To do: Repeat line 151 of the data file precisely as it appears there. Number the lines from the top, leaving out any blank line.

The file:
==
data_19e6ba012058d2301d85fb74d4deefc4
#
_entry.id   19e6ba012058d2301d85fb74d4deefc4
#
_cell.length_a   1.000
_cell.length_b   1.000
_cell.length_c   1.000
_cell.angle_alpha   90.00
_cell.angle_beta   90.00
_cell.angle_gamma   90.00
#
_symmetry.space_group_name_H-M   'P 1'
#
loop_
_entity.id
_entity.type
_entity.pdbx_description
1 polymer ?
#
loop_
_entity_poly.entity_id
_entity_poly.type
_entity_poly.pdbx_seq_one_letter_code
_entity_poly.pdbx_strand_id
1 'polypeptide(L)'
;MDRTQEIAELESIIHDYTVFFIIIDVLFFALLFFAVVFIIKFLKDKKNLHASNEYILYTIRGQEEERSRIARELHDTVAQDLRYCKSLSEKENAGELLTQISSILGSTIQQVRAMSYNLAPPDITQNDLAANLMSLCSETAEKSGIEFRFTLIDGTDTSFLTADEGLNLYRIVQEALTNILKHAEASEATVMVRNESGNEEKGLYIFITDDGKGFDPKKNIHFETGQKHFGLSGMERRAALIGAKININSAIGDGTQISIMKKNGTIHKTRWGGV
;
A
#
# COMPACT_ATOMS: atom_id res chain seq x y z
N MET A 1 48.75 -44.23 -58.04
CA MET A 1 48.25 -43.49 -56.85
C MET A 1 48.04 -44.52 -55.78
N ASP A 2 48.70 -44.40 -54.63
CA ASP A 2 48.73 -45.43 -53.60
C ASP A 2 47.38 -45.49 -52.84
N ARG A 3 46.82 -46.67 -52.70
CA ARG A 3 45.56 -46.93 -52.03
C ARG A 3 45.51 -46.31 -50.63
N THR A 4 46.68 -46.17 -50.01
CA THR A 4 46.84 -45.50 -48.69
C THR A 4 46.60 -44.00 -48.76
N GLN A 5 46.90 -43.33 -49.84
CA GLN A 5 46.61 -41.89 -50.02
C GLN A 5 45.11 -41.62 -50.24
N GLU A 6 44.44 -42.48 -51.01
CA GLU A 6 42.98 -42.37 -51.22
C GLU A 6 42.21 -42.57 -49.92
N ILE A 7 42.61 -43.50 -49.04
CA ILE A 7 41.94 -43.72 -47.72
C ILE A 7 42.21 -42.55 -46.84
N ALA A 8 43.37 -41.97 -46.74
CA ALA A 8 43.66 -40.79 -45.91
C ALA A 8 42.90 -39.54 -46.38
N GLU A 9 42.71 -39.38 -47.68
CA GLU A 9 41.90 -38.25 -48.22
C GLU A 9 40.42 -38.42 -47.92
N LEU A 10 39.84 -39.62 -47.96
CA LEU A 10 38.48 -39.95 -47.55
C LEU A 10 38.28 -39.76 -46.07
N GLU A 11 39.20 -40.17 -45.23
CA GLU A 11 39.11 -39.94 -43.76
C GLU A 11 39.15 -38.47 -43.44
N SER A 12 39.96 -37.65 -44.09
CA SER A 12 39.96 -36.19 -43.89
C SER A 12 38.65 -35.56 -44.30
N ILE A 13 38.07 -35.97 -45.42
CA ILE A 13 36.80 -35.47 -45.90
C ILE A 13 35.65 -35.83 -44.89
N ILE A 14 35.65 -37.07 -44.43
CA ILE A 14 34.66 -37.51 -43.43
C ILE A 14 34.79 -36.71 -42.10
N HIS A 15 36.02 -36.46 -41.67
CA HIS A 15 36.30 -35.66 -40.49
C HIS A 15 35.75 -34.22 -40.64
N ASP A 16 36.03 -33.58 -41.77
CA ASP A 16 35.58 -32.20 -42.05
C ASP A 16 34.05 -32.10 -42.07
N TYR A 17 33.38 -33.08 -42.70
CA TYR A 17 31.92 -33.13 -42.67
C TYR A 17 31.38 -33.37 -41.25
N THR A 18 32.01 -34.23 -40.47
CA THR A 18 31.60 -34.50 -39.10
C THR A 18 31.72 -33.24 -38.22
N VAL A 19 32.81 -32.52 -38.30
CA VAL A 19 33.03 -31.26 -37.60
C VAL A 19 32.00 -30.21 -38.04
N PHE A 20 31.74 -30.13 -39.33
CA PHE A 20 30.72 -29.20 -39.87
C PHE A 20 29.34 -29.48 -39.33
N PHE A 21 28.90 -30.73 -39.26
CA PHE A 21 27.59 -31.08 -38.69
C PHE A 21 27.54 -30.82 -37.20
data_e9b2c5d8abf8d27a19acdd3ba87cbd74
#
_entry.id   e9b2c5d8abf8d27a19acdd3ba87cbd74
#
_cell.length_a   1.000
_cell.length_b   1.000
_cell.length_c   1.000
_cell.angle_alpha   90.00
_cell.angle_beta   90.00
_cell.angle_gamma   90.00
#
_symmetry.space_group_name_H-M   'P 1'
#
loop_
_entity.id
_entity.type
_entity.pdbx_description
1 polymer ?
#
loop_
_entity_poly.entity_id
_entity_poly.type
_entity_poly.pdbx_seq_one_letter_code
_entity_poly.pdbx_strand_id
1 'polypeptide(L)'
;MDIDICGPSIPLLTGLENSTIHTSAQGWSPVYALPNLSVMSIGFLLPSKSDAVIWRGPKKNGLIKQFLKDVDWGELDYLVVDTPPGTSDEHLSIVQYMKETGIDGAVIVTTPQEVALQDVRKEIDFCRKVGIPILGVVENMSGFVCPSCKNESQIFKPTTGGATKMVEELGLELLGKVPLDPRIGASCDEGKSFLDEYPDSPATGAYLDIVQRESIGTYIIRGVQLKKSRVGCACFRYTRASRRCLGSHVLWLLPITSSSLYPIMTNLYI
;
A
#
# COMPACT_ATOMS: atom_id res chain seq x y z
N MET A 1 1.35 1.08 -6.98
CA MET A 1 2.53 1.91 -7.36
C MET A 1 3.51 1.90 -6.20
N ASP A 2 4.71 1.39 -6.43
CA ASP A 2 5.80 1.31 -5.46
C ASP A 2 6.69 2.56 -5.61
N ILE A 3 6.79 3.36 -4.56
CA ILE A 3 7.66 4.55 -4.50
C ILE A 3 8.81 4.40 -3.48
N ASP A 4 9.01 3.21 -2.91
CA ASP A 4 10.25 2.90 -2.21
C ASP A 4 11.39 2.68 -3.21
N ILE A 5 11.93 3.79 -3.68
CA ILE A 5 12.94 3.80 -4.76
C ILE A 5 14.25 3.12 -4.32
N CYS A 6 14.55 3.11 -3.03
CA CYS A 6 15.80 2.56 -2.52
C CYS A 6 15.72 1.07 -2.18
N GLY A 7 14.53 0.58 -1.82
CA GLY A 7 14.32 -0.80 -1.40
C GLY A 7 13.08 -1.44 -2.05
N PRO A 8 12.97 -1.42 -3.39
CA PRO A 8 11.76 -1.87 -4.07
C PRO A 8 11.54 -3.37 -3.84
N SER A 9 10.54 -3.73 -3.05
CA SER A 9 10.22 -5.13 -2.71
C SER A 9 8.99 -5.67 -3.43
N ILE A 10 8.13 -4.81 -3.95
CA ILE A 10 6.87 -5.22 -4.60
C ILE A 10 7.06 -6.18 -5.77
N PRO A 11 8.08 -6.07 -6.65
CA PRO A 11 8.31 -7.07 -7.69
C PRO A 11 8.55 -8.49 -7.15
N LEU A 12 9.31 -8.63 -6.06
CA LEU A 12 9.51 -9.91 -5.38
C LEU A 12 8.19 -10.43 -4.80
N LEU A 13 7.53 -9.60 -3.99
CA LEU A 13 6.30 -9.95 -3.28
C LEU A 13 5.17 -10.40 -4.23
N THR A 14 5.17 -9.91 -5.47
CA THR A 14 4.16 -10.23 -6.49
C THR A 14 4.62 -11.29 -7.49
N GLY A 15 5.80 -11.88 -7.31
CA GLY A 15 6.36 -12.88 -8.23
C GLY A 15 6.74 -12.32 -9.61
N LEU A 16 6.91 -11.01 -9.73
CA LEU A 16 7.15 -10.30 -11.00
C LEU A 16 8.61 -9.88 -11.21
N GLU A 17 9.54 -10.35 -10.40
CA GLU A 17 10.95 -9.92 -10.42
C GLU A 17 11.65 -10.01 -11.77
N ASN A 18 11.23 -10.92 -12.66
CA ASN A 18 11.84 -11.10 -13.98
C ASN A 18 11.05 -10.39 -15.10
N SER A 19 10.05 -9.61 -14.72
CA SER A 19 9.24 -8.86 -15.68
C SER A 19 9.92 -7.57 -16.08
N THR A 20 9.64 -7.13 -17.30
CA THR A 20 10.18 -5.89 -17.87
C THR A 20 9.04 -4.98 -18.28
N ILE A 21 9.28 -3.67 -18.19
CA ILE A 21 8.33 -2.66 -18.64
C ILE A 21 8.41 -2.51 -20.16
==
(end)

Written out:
N ILE A 10 8.13 -4.81 -3.95